The lower you drop your ride the stiffer or higher spring rate you need. Going with too soft of a spring rate with an aggressive drop can cause the car to bottom out as the softer springs will cause more body bounce.
Overall, the lower you want to go the higher the spring rate you should get. You don’t need aggressive 700lbs/in rates unless you are building a track-only car as it will otherwise be brutal on the streets.
Best NA Miata Coilover Upgrades
Choosing the right coilover really depends on your goals. Are you looking for stance, street, or track performance? Is your budget $500 or $2,000?
In our opinion, unless you are building a spec miata or a dedicated track miata then there isn’t much reason to be spending above the $500 mark. NA Miata’s are inexpensive cars and even the entry level coilovers offer enough performance benefits over the stock suspension for you to not need anything more. If you do race, spend the $2k on a spec miata setup but otherwise save the money.
These are our favorite coilover setups at various price points and “tiers”.
1) NA Miata Raceland Coilovers
Raceland’s coilovers offer the best bang-for-the-buck for the NA Miata when considering price, performance, and lowering capabilities. These aren’t going to weapons on the track but they are a fantastic budget street setup and also the best option for stance. Raceland offers these at a great price and their customer service is next level which makes them our favorite manufacturer of entry level coilovers for the NA.
Raceland offers two options, the Classic’s which offer a 1-3″ inch drop or the Ultimo which have a 2-4″ drop. The Ultimo’s have stiffer spring rates to accommodate for the lower ride height which does make them slightly less comfortable for daily driving. However, if you plan on dropping any lower than 2″ we recommend the Ultimo’s as you’ll need the extra stiffness to prevent any scraping.
If you’re looking for daily driving performance and comfort, we recommend the Classic’s. If you are looking for drop and stance, get the Ultimo’s. You shouldn’t need to drop more than 2″ unless you are going for stance anyways. Also, we recommend upgrading your strut mounts as well if they are older than 50,000 miles.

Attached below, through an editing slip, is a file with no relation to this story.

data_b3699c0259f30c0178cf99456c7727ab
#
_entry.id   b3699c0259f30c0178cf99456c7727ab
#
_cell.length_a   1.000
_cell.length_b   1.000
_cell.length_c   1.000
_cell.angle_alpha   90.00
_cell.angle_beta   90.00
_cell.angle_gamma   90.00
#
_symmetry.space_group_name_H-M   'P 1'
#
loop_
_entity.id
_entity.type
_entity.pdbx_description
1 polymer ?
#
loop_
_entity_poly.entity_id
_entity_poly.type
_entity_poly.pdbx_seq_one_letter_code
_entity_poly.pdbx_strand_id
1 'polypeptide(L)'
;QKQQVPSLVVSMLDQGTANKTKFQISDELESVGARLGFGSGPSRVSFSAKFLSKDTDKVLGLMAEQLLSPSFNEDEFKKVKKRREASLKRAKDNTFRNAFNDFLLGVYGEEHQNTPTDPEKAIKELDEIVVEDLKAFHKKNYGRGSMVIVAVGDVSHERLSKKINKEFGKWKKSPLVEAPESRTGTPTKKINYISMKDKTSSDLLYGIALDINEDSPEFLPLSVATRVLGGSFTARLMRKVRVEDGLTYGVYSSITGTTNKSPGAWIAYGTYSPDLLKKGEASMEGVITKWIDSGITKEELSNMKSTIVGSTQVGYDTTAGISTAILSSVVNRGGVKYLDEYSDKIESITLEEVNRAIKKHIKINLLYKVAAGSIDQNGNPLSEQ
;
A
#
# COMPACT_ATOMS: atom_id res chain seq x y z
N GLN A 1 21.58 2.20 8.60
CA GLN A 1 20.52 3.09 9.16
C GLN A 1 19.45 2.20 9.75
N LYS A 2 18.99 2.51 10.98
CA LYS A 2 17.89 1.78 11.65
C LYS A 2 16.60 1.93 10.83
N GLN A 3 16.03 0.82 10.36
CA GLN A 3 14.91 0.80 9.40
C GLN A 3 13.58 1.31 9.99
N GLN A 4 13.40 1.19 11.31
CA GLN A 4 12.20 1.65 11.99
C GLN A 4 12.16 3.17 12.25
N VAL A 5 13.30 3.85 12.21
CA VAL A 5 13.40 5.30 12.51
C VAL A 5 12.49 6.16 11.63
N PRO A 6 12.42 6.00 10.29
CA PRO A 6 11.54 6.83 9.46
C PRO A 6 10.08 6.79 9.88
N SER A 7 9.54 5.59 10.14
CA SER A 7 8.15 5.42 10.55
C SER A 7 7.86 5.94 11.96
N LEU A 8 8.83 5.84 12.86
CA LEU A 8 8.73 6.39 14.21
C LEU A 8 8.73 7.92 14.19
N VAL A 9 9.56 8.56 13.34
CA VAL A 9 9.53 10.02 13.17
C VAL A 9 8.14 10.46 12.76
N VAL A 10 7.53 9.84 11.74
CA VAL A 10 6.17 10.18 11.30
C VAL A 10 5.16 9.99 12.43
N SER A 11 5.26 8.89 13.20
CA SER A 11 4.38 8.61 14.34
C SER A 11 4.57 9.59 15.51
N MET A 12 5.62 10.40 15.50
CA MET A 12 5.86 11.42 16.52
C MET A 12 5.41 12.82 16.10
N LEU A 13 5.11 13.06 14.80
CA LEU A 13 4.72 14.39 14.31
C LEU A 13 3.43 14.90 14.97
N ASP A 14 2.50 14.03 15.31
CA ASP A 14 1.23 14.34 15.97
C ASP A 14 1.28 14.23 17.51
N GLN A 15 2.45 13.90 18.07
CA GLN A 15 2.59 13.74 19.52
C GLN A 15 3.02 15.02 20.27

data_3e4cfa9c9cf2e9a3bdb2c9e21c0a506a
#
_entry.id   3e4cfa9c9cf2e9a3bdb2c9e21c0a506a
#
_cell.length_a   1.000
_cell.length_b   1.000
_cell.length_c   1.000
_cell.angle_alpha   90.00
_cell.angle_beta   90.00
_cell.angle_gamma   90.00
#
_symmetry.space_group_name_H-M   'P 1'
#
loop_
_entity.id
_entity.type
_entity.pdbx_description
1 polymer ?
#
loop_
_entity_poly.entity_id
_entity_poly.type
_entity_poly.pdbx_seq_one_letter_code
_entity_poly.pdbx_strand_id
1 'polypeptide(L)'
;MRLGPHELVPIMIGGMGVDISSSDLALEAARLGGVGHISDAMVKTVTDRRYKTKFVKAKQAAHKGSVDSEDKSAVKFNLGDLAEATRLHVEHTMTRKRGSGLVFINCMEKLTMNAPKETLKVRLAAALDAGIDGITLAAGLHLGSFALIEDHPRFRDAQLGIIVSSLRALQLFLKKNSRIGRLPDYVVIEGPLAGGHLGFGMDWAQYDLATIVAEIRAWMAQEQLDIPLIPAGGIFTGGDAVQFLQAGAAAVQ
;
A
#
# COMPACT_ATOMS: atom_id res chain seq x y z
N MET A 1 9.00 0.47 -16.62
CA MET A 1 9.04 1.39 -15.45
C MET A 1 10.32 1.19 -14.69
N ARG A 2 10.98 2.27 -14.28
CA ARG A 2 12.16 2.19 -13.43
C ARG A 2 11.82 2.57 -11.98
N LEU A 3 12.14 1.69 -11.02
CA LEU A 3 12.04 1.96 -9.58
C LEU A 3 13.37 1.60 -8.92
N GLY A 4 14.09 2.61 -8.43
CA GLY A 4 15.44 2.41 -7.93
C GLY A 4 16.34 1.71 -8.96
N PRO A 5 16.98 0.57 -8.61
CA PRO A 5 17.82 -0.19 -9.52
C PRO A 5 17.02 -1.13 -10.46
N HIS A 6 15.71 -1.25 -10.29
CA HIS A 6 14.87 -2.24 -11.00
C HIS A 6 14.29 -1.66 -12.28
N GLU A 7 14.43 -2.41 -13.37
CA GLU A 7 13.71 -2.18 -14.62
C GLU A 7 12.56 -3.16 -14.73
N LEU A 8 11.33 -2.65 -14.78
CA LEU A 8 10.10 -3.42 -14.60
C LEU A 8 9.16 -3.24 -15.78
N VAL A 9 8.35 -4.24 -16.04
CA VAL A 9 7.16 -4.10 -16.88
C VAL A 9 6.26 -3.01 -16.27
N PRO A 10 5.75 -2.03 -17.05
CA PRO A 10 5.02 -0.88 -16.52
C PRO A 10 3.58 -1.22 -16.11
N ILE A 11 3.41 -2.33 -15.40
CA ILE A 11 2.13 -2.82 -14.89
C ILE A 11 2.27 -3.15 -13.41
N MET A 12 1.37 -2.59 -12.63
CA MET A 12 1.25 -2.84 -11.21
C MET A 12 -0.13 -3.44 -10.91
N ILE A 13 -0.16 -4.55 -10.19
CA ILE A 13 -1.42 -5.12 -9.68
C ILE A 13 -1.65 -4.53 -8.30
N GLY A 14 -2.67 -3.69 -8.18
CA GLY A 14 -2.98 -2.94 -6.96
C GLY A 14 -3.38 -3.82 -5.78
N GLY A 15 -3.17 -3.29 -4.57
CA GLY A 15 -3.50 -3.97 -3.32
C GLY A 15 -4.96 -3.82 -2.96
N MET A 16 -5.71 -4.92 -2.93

2) Tein Flex Z / BC Racing / Skunk2 / KW V1
Tier: High-end street or occasional track
Lowering: approx. 1-3″
Once you break into the thousand dollar mark you unlock some additional adjustability. The Raceland coilovers above come with pre-set shock dampening that is set to best match the spring rates and provide a balance between comfort and performance. All of these options offer adjustable dampening which means you can soften or stiffen the dampening rates on the shocks. This makes these ideal for people who occasionally track their car but also drive it on the streets as the stiffness of the suspension can be adjusted for each occasion.
Most of these brands also give you the ability to choose your springs and spring rates so that you can customize your setup based on the type of tracking you do, the frequency, etc. However, these coilovers don’t tend to go as low as the Raceland Ultimo’s since most track cars aren’t looking for drops in excess of an inch and maybe some change.
Ultimately, these are worth it if you ever track your car. The added adjustability is great but comes at a price point that is about 2x higher which is why we wouldn’t recommend them unless you need the added features.
3) Ohlins / Spec Miata Suspension
Tier: Dedicated track
Lowering: approx. 0-2″
The last tier to discuss is dedicated track setups. First of all, if you are racing Spec then you need to get the NA Spec Miata suspension which is Eibach race spec springs and Penske or Bilstein spec shocks. These kits also include some upgraded sway bars. Spec miata suspension isn’t technically the same as coilovers as they do not offer adjustable lowering or adjustable dampening.
If you aren’t racing spec miata but you do race in other classes or autocross, then Ohlins is our preferred brands. They both offer more dampening adjustability and height control allowing you to fine tune your suspension for various racing needs. We’re going to keep this short since these coilovers are for the true track enthusiasts and not going to be suitable for most of our readers.
NA Miata Coilovers Summary
Overall, coilovers are one of the best suspension upgrades you can make on your NA Miata. They will provide better handling, control, cornering, and overall performance without sacrificing too much driveability. Additionally, they are required for stanced setups as lowering springs won’t do the job.
The lower you go the higher the spring rates you need. If you plan on doing a combination of street and track racing then we recommend a setup in the mid-tier price range that allows for adjustable dampening. Ohlins and Spec suspension should be reserved for track-only NA’s. For 98% of readers here the best option for you is going to be the Raceland coilovers as it offers the best bang-for-the-buck and the most flexibility in drop rates.